Date of Award

Summer 8-21-2019

Document Type

Capstone

Degree Name

Doctor of Occupational Therapy (OTD)

First Advisor

Susan MacDermott, OTD, OTR/L

Second Advisor

Erin Schwier, EdD, OTD, OTR/L

Third Advisor

Becki Cohill, OTD, OTR/L

Abstract

Vision loss affects roughly 285 million people globally and is one of the leading causes of age-related disability which can lead to reduced quality of life (QoL) and increased levels of depression and anxiety (van der Aa, Bruin, van Rens, Twisk, & van Nispen, 2015). Occupational therapists have been involved in the rehabilitation of individuals with low vision since 1917 (Warren, 1995) and are significant to the low vision community due to their knowledge and expertise addressing occupational limitations while taking into consideration psychosocial factors that result from vision loss. However, there appears to be gaps in the literature related to helping the vision loss population with self-image, appearance, and performance in aesthetic techniques. This capstone project will focus on the assessment of need and development of a class at the Braille Institute San Diego that highlights aesthetic techniques for individuals with blindness and low vision, considering all genders and age groups. The purpose of this class is to help this specific population enhance performance in aesthetic occupations and/or explore areas in aesthetics they may be interested in to incorporate in their daily routines. The aesthetic techniques program was held at the Braille Institute San Diego and consisted of two classes titled “Skincare and Hairstyling 101” and “Makeup 101”. A total of twenty-two subjects were enrolled in the classes. This project utilized a mixed-methods design using a pre and post oral interview which consists of quantitative and qualitative questions as an outcome measure. These questions examined themes that pertain to self-image perception, confidence with aesthetic performance, aesthetic interests, and learned techniques. Results from the interview revealed that students had an increase in their self-confidence, self-esteem, and occupational performance in aesthetics. Furthermore, students reported that this program helped them gain a sense of empowerment which include being an advocate for themselves and their personal autonomy. The lack of studies and programs on aesthetic techniques for people with visual impairments highlight the importance of research and program development aimed at enabling this population to live a full and satisfied life. Therefore, further research, projects, and advocacy work is greatly needed.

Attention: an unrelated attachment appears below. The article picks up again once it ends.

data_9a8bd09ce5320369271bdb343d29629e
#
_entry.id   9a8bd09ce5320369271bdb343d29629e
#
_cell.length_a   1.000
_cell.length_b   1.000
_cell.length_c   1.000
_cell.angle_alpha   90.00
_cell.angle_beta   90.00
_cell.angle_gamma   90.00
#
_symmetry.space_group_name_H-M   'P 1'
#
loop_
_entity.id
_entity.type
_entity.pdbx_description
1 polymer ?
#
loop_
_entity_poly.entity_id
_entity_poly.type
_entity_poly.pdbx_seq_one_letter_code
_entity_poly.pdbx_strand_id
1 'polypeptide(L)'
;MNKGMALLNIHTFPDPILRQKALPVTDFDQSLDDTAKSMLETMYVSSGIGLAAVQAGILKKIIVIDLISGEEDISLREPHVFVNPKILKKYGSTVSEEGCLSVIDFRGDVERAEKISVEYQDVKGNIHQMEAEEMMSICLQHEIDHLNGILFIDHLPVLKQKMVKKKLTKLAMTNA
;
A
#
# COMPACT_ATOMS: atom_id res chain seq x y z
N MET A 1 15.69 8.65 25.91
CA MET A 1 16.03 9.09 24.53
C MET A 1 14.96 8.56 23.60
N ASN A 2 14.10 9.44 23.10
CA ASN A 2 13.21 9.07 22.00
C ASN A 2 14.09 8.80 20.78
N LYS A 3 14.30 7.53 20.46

Comments

Capstone project submitted to the University of St. Augustine for Health Sciences in partial fulfillment of the requirements for the degree of Doctor of Occupational Therapy

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